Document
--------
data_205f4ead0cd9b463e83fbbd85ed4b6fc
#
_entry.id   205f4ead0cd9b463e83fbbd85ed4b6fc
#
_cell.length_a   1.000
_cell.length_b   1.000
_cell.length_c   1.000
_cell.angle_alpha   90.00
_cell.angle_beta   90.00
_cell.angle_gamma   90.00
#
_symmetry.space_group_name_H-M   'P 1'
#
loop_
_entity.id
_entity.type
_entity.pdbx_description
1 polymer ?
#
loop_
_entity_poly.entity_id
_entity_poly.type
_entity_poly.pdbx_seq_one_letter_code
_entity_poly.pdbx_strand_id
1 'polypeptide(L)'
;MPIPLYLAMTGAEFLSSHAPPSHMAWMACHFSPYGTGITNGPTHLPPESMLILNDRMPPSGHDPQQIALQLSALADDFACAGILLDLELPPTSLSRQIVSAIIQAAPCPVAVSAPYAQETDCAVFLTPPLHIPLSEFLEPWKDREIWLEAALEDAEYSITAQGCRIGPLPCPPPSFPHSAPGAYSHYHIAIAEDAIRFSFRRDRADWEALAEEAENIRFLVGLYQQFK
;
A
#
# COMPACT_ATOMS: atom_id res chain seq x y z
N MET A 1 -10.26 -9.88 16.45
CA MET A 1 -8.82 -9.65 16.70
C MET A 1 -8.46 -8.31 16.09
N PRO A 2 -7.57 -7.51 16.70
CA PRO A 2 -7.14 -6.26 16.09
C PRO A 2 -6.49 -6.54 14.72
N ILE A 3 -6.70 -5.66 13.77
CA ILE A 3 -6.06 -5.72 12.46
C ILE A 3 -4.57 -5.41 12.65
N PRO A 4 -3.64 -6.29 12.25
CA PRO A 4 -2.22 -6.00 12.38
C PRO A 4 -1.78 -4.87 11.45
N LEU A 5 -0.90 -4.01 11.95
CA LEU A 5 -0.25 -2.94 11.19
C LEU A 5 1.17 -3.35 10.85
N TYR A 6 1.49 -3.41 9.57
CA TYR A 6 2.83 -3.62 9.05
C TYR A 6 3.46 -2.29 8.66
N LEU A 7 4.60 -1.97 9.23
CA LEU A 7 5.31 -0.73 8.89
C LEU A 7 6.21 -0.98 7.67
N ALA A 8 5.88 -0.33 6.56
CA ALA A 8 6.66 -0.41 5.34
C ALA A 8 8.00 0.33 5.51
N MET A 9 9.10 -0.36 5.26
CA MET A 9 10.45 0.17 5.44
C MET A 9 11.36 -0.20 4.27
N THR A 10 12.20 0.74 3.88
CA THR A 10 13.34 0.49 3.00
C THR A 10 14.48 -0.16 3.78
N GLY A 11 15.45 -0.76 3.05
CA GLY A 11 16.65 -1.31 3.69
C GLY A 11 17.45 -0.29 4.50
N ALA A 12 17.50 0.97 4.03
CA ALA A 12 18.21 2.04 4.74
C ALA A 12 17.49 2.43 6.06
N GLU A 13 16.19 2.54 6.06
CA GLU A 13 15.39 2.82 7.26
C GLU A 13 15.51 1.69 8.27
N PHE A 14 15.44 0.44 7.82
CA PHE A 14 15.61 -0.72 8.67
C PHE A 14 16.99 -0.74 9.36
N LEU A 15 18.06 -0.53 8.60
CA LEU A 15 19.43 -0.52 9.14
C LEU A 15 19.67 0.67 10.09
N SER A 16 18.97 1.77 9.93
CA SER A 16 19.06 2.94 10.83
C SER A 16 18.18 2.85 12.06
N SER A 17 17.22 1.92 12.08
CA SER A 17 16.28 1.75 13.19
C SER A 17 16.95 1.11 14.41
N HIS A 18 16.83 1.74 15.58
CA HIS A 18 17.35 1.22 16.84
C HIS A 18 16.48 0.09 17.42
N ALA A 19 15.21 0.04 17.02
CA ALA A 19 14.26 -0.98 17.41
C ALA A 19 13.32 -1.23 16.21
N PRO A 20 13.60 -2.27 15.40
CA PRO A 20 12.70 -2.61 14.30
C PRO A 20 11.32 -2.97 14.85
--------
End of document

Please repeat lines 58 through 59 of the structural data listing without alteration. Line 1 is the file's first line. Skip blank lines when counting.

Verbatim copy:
N THR A 10 12.20 0.74 3.88
CA THR A 10 13.34 0.49 3.00